Broadly writ, human services are one of our top tier priorities.  Providing enough to eat, a safe place to live, and access to health care remains a core function of the Board.  There is a special emphasis on programs that protect children and give them a good start in life, knowing the long-term pay-off for investment in nutrition, early childhood education and the like.
    • Economic Opportunity Increases for All Residents
      While economic development has not been a central focus of the County, the Board recognizes that we must play a role in creating a welcoming environment for job creation.  This means giving greater consideration to the regulatory environment that supports existing small businesses as well as the community development activities that make Washtenaw a top choice for new companies. 

The remaining impacts articulate our priorities around how our work is done, recognizing that the very nature of county business across the state is changing.

    • Services are Delivered Optimally by the “Right” Provider
      As budgets shrink and the demand for services increases, maximizing the opportunity for partnership with private and public entities is essential to maintaining the effectiveness of our programs.  We simply cannot do all the things we used to, so through our “outside agency” allocations and contracts, we will strive for efficiencies that free up funds and develop partnerships that help deliver the services we can no longer do best ourselves.
    • Impacts and Outcomes Drive Investment
      Through its investments in the 2012-13 budget, the Board is supporting a theory of change that is both logical and measurable.  We are articulating the community impacts we feel are most important and defining the outcomes that our service area groups should target over the near term.  The Board is seeking greater accountability from our departments and partners through metrics-based reporting and systems analysis that helps balance our attention to root causes and immediate needs.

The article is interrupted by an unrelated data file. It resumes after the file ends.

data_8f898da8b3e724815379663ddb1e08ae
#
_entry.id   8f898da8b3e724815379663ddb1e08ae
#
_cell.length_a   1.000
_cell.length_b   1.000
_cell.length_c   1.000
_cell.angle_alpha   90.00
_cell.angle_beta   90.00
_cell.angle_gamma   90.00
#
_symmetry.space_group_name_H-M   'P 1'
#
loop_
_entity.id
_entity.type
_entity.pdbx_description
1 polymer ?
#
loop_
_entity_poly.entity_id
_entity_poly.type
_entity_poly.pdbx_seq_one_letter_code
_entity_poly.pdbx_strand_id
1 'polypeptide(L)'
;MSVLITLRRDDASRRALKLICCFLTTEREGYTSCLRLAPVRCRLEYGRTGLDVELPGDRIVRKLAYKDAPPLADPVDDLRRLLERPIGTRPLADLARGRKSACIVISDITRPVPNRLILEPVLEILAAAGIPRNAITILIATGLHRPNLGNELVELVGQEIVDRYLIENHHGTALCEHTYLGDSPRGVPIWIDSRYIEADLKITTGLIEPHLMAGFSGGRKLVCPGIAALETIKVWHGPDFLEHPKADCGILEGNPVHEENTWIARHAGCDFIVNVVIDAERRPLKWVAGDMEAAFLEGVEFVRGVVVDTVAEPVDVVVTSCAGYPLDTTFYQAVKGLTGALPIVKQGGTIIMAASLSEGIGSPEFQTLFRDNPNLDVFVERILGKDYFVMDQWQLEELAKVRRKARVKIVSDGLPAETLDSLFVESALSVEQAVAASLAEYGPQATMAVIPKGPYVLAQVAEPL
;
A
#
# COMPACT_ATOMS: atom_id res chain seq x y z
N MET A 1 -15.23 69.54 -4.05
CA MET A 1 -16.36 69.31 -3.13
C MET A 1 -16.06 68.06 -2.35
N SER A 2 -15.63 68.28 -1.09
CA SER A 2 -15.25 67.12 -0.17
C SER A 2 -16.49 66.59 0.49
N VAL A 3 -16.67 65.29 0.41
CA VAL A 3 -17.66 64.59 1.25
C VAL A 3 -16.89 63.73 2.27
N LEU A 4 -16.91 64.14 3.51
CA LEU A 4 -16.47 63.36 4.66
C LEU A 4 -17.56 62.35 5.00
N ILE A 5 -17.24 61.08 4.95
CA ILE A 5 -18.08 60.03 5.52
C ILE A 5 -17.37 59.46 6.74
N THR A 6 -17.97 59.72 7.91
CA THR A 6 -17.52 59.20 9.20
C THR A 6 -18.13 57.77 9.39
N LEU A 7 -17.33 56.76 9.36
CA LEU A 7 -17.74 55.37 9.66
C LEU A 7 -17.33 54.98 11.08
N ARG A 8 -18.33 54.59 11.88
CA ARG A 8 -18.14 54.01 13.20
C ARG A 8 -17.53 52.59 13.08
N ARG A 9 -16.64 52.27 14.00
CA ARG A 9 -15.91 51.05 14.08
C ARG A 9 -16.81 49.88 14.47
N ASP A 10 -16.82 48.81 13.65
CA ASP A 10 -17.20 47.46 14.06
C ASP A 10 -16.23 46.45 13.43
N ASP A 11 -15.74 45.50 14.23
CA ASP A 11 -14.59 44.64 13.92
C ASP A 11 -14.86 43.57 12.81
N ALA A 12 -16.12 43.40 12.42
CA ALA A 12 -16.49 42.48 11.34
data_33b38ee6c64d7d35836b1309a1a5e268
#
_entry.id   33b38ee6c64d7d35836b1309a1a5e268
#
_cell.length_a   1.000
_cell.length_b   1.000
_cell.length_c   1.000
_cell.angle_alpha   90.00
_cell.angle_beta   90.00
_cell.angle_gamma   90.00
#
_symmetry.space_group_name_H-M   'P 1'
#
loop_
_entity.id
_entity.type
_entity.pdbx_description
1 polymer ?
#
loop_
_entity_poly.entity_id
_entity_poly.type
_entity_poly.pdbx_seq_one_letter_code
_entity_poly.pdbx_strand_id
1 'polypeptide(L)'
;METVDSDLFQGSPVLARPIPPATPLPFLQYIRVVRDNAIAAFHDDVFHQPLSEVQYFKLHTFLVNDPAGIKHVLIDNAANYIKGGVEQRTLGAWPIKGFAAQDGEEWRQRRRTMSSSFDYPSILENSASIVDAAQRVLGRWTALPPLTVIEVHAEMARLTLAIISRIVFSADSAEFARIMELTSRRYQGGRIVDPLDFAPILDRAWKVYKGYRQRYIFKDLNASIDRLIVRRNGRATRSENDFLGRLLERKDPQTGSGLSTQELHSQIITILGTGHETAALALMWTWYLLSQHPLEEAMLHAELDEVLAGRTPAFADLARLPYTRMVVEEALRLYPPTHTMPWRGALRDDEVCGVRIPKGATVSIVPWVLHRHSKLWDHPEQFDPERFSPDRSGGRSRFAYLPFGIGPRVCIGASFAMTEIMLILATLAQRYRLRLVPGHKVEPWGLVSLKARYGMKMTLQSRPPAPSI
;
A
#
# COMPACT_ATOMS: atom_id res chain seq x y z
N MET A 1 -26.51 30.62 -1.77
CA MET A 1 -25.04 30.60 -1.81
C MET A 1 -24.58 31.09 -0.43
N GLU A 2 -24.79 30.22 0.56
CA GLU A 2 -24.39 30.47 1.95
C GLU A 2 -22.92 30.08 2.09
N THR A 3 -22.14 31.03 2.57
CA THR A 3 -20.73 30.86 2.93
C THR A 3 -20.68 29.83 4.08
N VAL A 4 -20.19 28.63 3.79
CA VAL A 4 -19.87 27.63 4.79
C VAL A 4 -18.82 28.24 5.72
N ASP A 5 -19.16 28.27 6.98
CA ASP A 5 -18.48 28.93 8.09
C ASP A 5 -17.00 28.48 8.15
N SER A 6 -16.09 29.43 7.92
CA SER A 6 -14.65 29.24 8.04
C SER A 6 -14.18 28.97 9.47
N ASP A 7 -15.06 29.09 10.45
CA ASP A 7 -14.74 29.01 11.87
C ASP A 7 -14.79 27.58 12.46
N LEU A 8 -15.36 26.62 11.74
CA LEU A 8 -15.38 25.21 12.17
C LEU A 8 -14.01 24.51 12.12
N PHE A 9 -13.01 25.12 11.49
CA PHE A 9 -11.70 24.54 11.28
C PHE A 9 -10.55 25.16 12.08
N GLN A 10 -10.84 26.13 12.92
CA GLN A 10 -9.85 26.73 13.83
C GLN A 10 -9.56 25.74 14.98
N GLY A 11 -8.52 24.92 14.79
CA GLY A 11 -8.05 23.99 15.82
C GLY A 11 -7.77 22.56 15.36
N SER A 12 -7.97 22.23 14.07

• Structural Reforms Result in Us Living Within Our Means for the Long Term
      As Verna has mentioned in previous posts, this economic situation we are in demands structural reforms that lead to greater institutional fiscal security.  While Washtenaw is in a stronger position than most thanks to vibrant communities and well-managed finances, the external forces driving our revenue streams are beyond our control.  So, to minimize the need to take the organization through yet another round of agonizing cuts in 2014, we seek true and lasting reforms today.  This undoubtedly means significant changes to the composition and compensation of our workforce, given that 2/3 of our investments are in people.  Know that the Board is approaching restructuring with great sensitivity and respect for our staff who have helped make this community such a wonderful place to live.

As the budget develops over the coming months, I challenge you to actively engage in the process through departmental program development, by working actively with labor and management on personnel issues and by communicating openly and honestly about your ideas, concerns and interests with all of us.  The Board holds our staff in high regard, and we are counting on your professionalism, creativity and intellect to help us re-envision county government and show the state and the nation what excellent public service can be.

The Board of Commissioners will consider adoption of the 2012/2013 Strategic Priorities and Budget Decision Principles at the March 16, 2011 Ways and Means Meeting.